After months spent under virtual house arrest with doors and windows firmly sealed against the record levels of pollution, people in the Indian capital are flinging everything open to breathe in great gulps of clean air and feast on blue skies.
The cause of the low levels of pollution - the coronavirus lockdown - is still keeping them stuck indoors to stop the contagion spreading, but few are complaining.
The virus that causes the Covid-19 illness has done wonders for the air. With the lockdown shutting factories, halting construction, taking cars off the road, ending flights, and immobilising almost 1.3 billion Indians, the result is the cleanest air anyone can remember for a long time.
New Delhi and 90 other cities have recorded minimal air pollution, as have many other parts of the world including Hong Kong and China.
Delhi's Air Quality Index last Sunday morning was moderate at 42. Below 50 is deemed to be good air. On some days in November and December, it had maxed out at 999 (because most monitors can only register three digits), forcing the Delhi government to declare a public health emergency.
Schools were shut and flights cancelled. Those who could, fled the city. The rest locked themselves in, venturing out only when necessary wearing masks in what, with hindsight, appears to have been an eerie dress rehearsal for the nationwide coronavirus lockdown that began on March 25.
"I know it's a high price to pay for enjoying clean air, the virus is deadly, but for once this city looks like the city of my childhood - quiet, pure air and amazingly clear skies," said businessman Raman Tiwari.
Environmentalists are urging the government to treat this unintended consequence of the lockdown as a chance to stop its "obsession" with development that comes at the cost of the environment and people's lungs.
The question, they say, is whether India will choose to invest in climate-friendly industries to power the economic recovery that everyone will be desperate for once the current crisis is over, rather than relying on carbon-intensive sectors.
Jyoti Pande Lavakare, co-founder of Care for Air in New Delhi, said that shutting down the economy was obviously not the best way to bring pollution down, but at least it proved that it was anthropogenic - caused by human actions - and proved what could be achieved.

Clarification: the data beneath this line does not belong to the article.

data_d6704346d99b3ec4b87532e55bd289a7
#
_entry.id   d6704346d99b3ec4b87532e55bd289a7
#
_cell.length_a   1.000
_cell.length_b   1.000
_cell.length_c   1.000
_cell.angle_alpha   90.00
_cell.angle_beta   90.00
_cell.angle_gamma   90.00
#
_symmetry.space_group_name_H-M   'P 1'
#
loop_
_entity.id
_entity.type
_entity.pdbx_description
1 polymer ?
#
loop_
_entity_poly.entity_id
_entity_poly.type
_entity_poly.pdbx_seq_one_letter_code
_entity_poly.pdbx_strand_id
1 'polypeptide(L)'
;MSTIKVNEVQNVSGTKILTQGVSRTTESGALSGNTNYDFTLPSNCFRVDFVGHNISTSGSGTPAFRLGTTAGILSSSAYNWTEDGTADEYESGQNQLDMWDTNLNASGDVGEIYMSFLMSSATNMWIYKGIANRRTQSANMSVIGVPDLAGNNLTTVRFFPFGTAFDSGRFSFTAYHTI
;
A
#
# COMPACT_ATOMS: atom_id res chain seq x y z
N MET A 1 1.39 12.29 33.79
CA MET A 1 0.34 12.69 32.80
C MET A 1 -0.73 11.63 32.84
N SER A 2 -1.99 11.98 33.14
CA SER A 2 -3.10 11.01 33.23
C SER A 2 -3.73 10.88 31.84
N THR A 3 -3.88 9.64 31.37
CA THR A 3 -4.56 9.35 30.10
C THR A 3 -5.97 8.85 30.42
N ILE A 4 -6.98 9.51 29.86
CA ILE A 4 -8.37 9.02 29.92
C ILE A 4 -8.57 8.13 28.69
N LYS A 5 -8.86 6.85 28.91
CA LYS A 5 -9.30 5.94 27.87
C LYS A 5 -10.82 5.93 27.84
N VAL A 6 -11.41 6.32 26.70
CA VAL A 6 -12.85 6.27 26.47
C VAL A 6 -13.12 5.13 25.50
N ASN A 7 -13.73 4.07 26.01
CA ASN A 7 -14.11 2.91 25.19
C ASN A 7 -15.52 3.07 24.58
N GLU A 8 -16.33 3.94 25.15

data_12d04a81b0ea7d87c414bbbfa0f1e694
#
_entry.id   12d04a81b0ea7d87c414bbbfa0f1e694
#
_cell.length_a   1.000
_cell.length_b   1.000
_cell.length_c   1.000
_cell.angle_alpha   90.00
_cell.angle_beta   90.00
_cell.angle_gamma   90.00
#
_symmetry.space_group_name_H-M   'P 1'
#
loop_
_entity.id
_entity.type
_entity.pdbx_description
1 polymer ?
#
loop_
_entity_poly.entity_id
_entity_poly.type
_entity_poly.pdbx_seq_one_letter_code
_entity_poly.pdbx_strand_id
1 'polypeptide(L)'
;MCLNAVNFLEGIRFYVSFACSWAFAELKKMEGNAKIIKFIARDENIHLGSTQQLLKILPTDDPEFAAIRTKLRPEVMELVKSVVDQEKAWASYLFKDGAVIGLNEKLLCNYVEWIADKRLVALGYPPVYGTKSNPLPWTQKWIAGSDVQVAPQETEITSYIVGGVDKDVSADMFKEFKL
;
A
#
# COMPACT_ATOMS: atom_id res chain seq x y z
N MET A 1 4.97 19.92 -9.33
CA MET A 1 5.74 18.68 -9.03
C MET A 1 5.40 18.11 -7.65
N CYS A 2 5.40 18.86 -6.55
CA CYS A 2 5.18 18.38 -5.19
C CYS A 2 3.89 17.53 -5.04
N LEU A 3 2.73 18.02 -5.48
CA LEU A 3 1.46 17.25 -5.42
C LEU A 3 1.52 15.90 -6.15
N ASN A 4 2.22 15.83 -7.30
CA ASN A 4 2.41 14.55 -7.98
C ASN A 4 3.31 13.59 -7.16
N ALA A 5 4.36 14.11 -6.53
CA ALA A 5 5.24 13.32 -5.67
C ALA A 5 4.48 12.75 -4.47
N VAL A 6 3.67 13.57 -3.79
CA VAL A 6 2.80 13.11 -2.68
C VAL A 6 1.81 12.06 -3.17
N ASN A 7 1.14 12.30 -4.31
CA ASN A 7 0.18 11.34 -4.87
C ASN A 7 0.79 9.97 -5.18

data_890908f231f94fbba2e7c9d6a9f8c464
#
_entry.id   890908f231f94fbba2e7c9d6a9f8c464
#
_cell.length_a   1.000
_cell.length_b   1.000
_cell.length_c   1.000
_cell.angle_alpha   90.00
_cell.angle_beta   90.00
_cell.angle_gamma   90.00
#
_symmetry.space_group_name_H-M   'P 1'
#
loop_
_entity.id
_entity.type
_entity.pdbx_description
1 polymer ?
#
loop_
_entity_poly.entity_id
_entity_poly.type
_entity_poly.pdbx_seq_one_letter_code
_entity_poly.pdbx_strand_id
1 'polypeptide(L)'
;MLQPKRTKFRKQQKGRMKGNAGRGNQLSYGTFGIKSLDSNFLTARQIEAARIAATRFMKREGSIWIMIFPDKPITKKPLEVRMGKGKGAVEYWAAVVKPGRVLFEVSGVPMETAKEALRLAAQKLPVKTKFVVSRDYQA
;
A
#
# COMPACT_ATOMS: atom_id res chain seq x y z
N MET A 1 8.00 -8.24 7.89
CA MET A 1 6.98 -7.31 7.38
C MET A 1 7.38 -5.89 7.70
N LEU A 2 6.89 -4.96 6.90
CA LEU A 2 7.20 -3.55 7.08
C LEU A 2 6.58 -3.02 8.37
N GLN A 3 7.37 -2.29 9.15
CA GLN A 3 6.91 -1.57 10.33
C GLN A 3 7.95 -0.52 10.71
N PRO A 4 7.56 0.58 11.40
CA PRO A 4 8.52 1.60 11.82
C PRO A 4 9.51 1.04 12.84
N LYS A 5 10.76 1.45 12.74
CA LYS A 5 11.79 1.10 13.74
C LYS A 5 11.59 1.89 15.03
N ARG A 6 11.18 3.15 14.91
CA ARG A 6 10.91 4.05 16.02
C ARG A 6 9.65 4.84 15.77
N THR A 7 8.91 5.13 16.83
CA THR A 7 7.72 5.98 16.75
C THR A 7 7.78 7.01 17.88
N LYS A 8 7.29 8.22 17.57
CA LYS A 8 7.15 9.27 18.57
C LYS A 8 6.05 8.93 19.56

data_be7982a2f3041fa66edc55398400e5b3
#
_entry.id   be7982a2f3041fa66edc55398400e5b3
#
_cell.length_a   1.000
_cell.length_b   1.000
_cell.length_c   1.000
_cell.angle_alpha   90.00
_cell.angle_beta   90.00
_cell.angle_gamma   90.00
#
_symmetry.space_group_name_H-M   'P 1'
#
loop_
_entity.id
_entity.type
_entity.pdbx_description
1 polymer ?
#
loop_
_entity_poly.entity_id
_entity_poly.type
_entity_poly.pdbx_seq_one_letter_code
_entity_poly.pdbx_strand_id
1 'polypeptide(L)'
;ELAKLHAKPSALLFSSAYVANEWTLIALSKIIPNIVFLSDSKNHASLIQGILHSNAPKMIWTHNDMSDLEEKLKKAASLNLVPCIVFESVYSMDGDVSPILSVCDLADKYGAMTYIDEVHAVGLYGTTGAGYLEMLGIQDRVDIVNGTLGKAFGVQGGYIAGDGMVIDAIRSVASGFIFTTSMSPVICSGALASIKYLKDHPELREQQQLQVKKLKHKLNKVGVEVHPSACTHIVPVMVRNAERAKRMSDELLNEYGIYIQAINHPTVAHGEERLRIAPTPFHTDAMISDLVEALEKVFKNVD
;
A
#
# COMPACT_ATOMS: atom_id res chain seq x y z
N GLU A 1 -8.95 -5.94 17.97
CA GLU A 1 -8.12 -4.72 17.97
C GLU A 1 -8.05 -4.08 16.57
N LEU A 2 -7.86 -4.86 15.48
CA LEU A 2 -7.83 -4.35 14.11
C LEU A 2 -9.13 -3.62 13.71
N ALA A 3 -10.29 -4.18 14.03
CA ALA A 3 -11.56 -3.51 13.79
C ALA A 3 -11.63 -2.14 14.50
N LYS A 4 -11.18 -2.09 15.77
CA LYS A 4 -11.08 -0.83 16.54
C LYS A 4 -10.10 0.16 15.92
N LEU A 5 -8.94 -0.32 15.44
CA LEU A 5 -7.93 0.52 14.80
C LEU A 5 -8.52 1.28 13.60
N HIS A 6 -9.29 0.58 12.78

"We can achieve the same outcome by doing it mindfully, using technology and low-emission alternatives," she said.
Lavakare fears that the government may roll back existing regulations that are in place to reduce emissions at source, such as filters added to power plants' industrial chimneys or the plan to move towards BS6-compliant car engines.
In fact, the car industry in India was due to make the huge shift to BS6 compliant engines on April 1. Car manufacturers were ready with the new low-emission cars last year, but had a lot of unsold BS5 inventory they wanted to clear first.
With the lockdown, clearing those BS5 cars will be impossible. According to the Federation of Automobile Dealers Association, 105,000 scooters, 2,250 passenger cars and 2,000 commercial vehicles are sitting idle, sold but unregistered owing to the lockdown.
"The government shouldn't use the desire to revive the economy as an excuse to roll back the measures we have taken years to win," said Lavakare.
Environmentalists are hoping that the public support and co-operation during the lockdown will survive once the coronavirus crisis is over and continue so that people remain on board for the longer term solutions to pollution which require nationwide lifestyle adjustments.
At the Centre For Science and Environment, Anumita Roy Chowdhury, executive director for research and advocacy, says the clean air is an unintended benefit of decimating economic activity and, as such, cannot be used to build a case for 'crisis-led' change.
"Nonetheless, this experience shows that if a health-risk perception can provoke an emergency response, it can galvanise far-reaching changes. Collective community and policy action can help us to reinvent longer-term solutions to reduce dependence on cars, speed up clean energy and technology transition, and change the way we manage our waste," said Chowdhury.
Clean air is also connected closely with the coronavirus because scientists have warned that the pandemic can worsen in areas with high levels of pollution because people's lungs are already compromised, making them more vulnerable to the virus.
Not only does it make them more vulnerable, according to the European Public Health Alliance at a meeting on March 16 in Brussels, the coronavirus threat is greater for polluted cities. Patients with chronic lung and heart conditions caused by long-term exposure to air pollution are less able to fight it.
The alliance pointed to a 2003 study of victims of SARS (also a respiratory disease) which found that patients in regions with moderate air pollution levels were 84 per cent more likely to die than those in regions with low air pollution.
In India, the Collective of Doctors for Clean Air has said that people living in highly polluted areas, whose lungs have already been adversely affected, can be more vulnerable to coronavirus.
Given that doctors and scientists are telling everyone that the coronavirus is something we will have to live with, Chowdhury says "by lowering air pollution levels we can help the most vulnerable in their fight against this and any possible future pandemics".
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This article was first published in South China Morning Post.